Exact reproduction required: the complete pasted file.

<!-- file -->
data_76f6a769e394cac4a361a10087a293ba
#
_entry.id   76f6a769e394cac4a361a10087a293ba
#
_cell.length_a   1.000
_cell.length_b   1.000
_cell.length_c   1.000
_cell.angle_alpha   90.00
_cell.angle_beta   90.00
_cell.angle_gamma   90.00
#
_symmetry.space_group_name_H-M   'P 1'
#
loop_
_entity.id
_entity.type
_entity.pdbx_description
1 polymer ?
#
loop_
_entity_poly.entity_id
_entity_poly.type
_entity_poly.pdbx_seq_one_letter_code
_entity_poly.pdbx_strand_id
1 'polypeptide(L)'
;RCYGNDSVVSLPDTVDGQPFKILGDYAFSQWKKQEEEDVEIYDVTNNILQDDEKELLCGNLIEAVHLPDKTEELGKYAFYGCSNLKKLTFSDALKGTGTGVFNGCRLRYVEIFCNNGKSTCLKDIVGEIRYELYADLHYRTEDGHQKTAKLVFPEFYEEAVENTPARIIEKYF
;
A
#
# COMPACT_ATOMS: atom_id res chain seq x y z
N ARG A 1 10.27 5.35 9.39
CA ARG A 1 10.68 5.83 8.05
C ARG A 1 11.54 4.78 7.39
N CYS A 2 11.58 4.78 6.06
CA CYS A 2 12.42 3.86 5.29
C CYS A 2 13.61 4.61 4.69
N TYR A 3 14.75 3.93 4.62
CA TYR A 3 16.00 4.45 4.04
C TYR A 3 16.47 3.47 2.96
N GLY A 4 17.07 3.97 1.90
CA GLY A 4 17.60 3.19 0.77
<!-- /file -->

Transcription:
data_76f6a769e394cac4a361a10087a293ba
#
_entry.id   76f6a769e394cac4a361a10087a293ba
#
_cell.length_a   1.000
_cell.length_b   1.000
_cell.length_c   1.000
_cell.angle_alpha   90.00
_cell.angle_beta   90.00
_cell.angle_gamma   90.00
#
_symmetry.space_group_name_H-M   'P 1'
#
loop_
_entity.id
_entity.type
_entity.pdbx_description
1 polymer ?
#
loop_
_entity_poly.entity_id
_entity_poly.type
_entity_poly.pdbx_seq_one_letter_code
_entity_poly.pdbx_strand_id
1 'polypeptide(L)'
;RCYGNDSVVSLPDTVDGQPFKILGDYAFSQWKKQEEEDVEIYDVTNNILQDDEKELLCGNLIEAVHLPDKTEELGKYAFYGCSNLKKLTFSDALKGTGTGVFNGCRLRYVEIFCNNGKSTCLKDIVGEIRYELYADLHYRTEDGHQKTAKLVFPEFYEEAVENTPARIIEKYF
;
A
#
# COMPACT_ATOMS: atom_id res chain seq x y z
N ARG A 1 10.27 5.35 9.39
CA ARG A 1 10.68 5.83 8.05
C ARG A 1 11.54 4.78 7.39
N CYS A 2 11.58 4.78 6.06
CA CYS A 2 12.42 3.86 5.29
C CYS A 2 13.61 4.61 4.69
N TYR A 3 14.75 3.93 4.62
CA TYR A 3 16.00 4.45 4.04
C TYR A 3 16.47 3.47 2.96
N GLY A 4 17.07 3.97 1.90
CA GLY A 4 17.60 3.19 0.77